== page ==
Over the past years, the concept of smart cities has been discussed among global leaders, European Institutions and prominent technology providers. Smart cities have now become more than a term; it is a concept has evolved into a multi-billion-euro market, accompanied by a regulatory battlefield. The end result: technology now has an additional, social dimension that fosters the contact between citizens and government.
In this dynamic view of smart cities, the term has come to be defined as “a place where traditional networks and services are made more efficient with the use of digital and telecommunication technologies for the benefit of its inhabitants and business,” according to the European Commission.
These are in effect cities that incorporate the Internet of Things (IoT) and Information and Communication Technologies (ICT) into their digital strategy, where citizens are invited to experience the transformation of the urban environment. Their city will be a more efficient city in every way. Barcelona and Amsterdam are two of the leading European examples that give priority to “smart” urban growth, responding to challenges, and implementing a green policy that has spurred the development of local innovation clusters that include start-ups, research institutions and service providers concentrated in specific geographic areas.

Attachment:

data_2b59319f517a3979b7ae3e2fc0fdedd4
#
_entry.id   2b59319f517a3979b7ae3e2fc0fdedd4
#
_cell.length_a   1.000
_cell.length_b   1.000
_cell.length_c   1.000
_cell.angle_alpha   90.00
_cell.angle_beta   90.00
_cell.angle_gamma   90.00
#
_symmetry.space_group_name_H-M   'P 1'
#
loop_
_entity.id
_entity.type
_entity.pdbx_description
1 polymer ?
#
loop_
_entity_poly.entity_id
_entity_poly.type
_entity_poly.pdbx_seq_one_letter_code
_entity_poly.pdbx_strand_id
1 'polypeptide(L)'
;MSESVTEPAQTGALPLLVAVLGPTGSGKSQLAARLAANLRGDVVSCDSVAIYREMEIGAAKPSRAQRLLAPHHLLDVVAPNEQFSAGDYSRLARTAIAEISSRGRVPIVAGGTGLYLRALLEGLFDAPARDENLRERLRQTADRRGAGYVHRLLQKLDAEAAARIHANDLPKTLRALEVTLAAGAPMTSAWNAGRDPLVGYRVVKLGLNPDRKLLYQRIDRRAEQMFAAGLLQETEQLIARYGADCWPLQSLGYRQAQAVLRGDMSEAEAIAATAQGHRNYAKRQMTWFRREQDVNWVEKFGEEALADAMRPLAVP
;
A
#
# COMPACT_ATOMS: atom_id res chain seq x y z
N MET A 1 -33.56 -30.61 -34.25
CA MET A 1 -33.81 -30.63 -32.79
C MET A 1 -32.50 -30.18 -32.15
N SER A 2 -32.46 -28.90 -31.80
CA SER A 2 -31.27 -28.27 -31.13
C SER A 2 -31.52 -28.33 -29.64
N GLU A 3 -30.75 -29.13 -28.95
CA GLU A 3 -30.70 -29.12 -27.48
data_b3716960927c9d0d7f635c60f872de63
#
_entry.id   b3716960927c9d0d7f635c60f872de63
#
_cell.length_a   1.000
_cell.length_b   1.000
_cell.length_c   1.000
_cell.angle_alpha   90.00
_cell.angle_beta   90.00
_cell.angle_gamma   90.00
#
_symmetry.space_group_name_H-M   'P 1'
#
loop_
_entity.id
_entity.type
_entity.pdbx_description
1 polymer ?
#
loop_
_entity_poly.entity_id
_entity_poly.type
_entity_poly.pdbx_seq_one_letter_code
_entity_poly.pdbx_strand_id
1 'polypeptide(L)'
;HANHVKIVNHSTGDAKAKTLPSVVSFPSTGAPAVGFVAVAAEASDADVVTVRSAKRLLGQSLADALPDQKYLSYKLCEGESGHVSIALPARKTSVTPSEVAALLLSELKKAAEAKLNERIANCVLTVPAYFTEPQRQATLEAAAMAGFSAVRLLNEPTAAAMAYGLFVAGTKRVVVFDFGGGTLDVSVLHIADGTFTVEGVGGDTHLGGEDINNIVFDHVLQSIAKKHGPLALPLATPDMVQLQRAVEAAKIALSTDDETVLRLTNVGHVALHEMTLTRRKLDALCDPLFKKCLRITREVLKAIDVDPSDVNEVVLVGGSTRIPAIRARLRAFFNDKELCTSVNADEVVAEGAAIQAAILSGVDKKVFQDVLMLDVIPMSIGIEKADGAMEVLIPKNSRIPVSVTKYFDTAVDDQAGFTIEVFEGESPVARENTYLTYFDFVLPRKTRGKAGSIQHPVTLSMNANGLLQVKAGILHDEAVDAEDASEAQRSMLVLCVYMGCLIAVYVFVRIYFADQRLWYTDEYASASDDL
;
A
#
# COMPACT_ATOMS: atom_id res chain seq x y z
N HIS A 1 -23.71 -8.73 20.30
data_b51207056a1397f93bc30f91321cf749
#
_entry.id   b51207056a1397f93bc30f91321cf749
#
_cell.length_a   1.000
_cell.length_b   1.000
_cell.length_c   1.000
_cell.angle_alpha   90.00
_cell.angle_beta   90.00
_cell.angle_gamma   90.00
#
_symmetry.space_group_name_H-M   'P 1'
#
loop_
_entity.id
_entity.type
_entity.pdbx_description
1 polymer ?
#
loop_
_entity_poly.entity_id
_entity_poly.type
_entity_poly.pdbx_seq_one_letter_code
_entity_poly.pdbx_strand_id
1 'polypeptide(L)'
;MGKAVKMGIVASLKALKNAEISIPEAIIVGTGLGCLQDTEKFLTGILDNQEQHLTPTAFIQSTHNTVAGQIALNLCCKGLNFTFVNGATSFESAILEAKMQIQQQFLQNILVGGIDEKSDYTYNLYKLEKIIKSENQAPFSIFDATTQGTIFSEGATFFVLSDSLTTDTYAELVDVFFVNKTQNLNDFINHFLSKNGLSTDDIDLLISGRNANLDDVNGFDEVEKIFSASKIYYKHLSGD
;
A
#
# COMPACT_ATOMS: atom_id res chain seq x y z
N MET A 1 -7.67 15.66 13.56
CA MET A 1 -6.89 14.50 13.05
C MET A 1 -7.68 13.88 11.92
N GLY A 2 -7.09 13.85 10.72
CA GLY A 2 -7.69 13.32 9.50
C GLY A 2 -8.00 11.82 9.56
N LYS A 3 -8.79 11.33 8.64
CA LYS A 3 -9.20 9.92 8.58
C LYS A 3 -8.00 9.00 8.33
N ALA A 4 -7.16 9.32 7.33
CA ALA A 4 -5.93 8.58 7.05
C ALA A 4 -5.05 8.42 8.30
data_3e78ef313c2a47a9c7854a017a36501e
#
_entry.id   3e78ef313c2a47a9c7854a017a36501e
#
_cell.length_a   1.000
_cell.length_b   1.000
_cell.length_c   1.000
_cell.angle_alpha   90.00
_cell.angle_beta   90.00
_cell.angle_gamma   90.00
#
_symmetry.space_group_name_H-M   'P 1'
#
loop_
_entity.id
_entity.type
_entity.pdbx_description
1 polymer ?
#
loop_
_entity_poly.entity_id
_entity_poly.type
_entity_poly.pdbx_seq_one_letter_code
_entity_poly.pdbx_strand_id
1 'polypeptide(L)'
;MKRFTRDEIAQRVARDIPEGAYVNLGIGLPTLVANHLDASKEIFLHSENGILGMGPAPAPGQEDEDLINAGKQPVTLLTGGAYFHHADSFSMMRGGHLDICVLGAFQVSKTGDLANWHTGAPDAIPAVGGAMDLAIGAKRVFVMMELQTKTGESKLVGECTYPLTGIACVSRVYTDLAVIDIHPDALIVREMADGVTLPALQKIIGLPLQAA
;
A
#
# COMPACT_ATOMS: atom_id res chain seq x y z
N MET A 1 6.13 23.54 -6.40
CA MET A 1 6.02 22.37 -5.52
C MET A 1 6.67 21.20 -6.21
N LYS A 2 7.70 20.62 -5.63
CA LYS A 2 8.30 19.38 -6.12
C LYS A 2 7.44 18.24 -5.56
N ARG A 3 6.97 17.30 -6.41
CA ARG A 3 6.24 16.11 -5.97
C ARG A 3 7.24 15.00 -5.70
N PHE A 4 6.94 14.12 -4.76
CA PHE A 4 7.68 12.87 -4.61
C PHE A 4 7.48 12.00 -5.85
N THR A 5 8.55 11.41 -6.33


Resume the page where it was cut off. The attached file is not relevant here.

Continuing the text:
Barcelona and Amsterdam
It is not a coincidence that Barcelona was the ‘Mobile World Capital’ of 2018. From the establishment of pilot projects for testing the 5G technology in different sectors to solar panels and smart sensors, Barcelona is one of the European cities that serves as an example, when it comes to being “smart”. One of the actions taken in order to significantly improve citizens’ quality of life are noise sensors. Barcelona’s fabrication laboratory developed sensor technology that residents placed on their balconies, showing that the noise levels during the night in Sol square, were much higher than the recommendations of the World Health Organization. Barcelona took action and now the locals enjoy noise-free nights and better sleeping conditions.
Amsterdam is also a good example of what a smart city looks like. As the most bicycle-friendly capital city in the world, it promotes an eco-friendly way of life. By creating a network of cycling paths and lanes, Amsterdam created a safe urban infrastructure which forces cars to drive slowly and gives cyclists more space in the city. It also introduced a new life style and transformed the citizens to eco-conscious travellers and consumers. Eco-friendly living is one of the core characteristics of a smart city that aims on urban innovation.
Putting humans into the equation
Community evolvement coupled with technology lead to a positive impact to the local community and the improvement of citizens’ quality of life. Smart cites have a holistic approach to the problems faced, and goals align themselves with the implementation of the Sustainable Development Goals, as set by the United Nations. Sustainability is a key element for a city to evolve. Smart energy meters, solar power meters, garbage and waste management, co-create a futuristic perception of services.